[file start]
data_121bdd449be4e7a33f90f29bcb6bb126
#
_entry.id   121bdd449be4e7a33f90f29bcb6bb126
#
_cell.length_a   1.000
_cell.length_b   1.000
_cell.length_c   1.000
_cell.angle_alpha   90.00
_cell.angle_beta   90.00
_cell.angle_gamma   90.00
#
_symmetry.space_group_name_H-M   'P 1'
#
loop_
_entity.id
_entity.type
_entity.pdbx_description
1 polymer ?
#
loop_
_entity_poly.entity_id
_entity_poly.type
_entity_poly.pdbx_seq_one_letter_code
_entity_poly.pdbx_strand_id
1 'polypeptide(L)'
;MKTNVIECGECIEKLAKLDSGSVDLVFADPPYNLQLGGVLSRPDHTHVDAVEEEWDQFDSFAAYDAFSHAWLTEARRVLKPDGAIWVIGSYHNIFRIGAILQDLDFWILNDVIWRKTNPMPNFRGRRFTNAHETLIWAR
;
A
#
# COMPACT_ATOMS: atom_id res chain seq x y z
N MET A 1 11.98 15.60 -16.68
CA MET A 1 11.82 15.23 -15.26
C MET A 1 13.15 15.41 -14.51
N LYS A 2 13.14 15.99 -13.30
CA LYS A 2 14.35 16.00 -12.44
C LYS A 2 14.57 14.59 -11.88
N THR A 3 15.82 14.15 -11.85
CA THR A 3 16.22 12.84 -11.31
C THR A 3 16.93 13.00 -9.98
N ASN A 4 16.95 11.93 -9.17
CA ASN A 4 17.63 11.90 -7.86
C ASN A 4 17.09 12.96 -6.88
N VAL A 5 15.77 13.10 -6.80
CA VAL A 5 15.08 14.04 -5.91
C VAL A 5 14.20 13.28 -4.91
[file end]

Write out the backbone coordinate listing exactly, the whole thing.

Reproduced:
data_121bdd449be4e7a33f90f29bcb6bb126
#
_entry.id   121bdd449be4e7a33f90f29bcb6bb126
#
_cell.length_a   1.000
_cell.length_b   1.000
_cell.length_c   1.000
_cell.angle_alpha   90.00
_cell.angle_beta   90.00
_cell.angle_gamma   90.00
#
_symmetry.space_group_name_H-M   'P 1'
#
loop_
_entity.id
_entity.type
_entity.pdbx_description
1 polymer ?
#
loop_
_entity_poly.entity_id
_entity_poly.type
_entity_poly.pdbx_seq_one_letter_code
_entity_poly.pdbx_strand_id
1 'polypeptide(L)'
;MKTNVIECGECIEKLAKLDSGSVDLVFADPPYNLQLGGVLSRPDHTHVDAVEEEWDQFDSFAAYDAFSHAWLTEARRVLKPDGAIWVIGSYHNIFRIGAILQDLDFWILNDVIWRKTNPMPNFRGRRFTNAHETLIWAR
;
A
#
# COMPACT_ATOMS: atom_id res chain seq x y z
N MET A 1 11.98 15.60 -16.68
CA MET A 1 11.82 15.23 -15.26
C MET A 1 13.15 15.41 -14.51
N LYS A 2 13.14 15.99 -13.30
CA LYS A 2 14.35 16.00 -12.44
C LYS A 2 14.57 14.59 -11.88
N THR A 3 15.82 14.15 -11.85
CA THR A 3 16.22 12.84 -11.31
C THR A 3 16.93 13.00 -9.98
N ASN A 4 16.95 11.93 -9.17
CA ASN A 4 17.63 11.90 -7.86
C ASN A 4 17.09 12.96 -6.88
N VAL A 5 15.77 13.10 -6.80
CA VAL A 5 15.08 14.04 -5.91
C VAL A 5 14.20 13.28 -4.91